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Decision not end of fight for Spokane couple

Marge Ballack and Diane Lantz were ready Wednesday morning to get married. Again.

That prospect meant they’d hardly slept Tuesday night and left them anxious Wednesday morning as they waited for a court to say whether or not they could.

“Are you going to get me another ring?” Ballack asked Lantz about 7:59 a.m. Wednesday as she moved fitfully around the kitchen of their west Spokane home, wiping already immaculate countertops.

“I suppose so,” replied Lantz, sipping ice water and keeping one eye on the television tuned to the Northwest news channel. “A ring for Nelson. A ring for Spokane.”

On their wall is a marriage certificate from Nelson, B.C., where they were married in a civil ceremony three years ago last Friday. But that’s not recognized as a legal marriage in Washington state.

Together for nearly 29 years, they’ve raised two children and have six grandchildren. They estimate they’ve spent thousands of dollars for legal protections married couples enjoy, such as powers of attorney and joint rights of survivorship.

By 8:01 a.m., there was no need for a trip to the jewelry store. The state Supreme Court had ruled that same-sex marriage is unconstitutional. Ballack and Lantz, who were the first same-sex couple in line to get married if the 5-4 decision had gone the other way, are still barred from being married in Washington.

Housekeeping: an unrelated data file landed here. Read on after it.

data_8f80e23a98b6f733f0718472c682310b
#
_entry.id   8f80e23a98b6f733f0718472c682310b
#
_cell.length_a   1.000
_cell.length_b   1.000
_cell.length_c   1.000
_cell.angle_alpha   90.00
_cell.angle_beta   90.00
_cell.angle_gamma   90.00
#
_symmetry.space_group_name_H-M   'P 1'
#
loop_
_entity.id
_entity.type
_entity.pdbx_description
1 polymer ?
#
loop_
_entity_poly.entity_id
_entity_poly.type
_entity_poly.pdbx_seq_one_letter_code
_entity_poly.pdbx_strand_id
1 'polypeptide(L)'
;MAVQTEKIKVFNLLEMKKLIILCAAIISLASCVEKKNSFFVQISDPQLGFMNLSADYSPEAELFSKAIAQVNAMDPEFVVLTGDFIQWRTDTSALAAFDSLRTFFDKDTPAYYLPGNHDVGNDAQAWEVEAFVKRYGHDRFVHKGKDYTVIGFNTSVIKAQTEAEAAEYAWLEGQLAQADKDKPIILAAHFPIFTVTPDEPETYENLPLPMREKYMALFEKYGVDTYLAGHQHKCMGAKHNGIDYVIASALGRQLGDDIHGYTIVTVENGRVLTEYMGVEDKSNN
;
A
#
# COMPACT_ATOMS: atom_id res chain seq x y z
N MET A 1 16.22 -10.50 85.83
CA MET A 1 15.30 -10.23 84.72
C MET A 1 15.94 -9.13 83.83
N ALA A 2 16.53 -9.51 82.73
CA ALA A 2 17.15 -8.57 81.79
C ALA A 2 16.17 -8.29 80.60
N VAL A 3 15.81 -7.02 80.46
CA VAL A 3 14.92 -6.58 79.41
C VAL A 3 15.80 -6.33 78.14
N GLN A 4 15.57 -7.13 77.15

“Ohhh,” said Ballack as she turned away, and tears formed in both women’s eyes.

Among the reasons in the court’s majority opinion, an announcer on television said, was that the Legislature can limit marriage to a man and woman because it “furthers procreation, essential to the survival of the human race.”

“Same old crap,” said Ballack. “If only we could procreate … we could be married.”

“We’d be millionaires, too,” Lantz noted, managing a smile.

Wednesday’s decision is likely the end to the court battles they and other same-sex couples have waged for the last several years. Focus will likely shift now to the Legislature, Ballack said.

“We’re disappointed, but we’re not discouraged,” Lantz said. “This fight is far from over. Equality has to be for everyone.”



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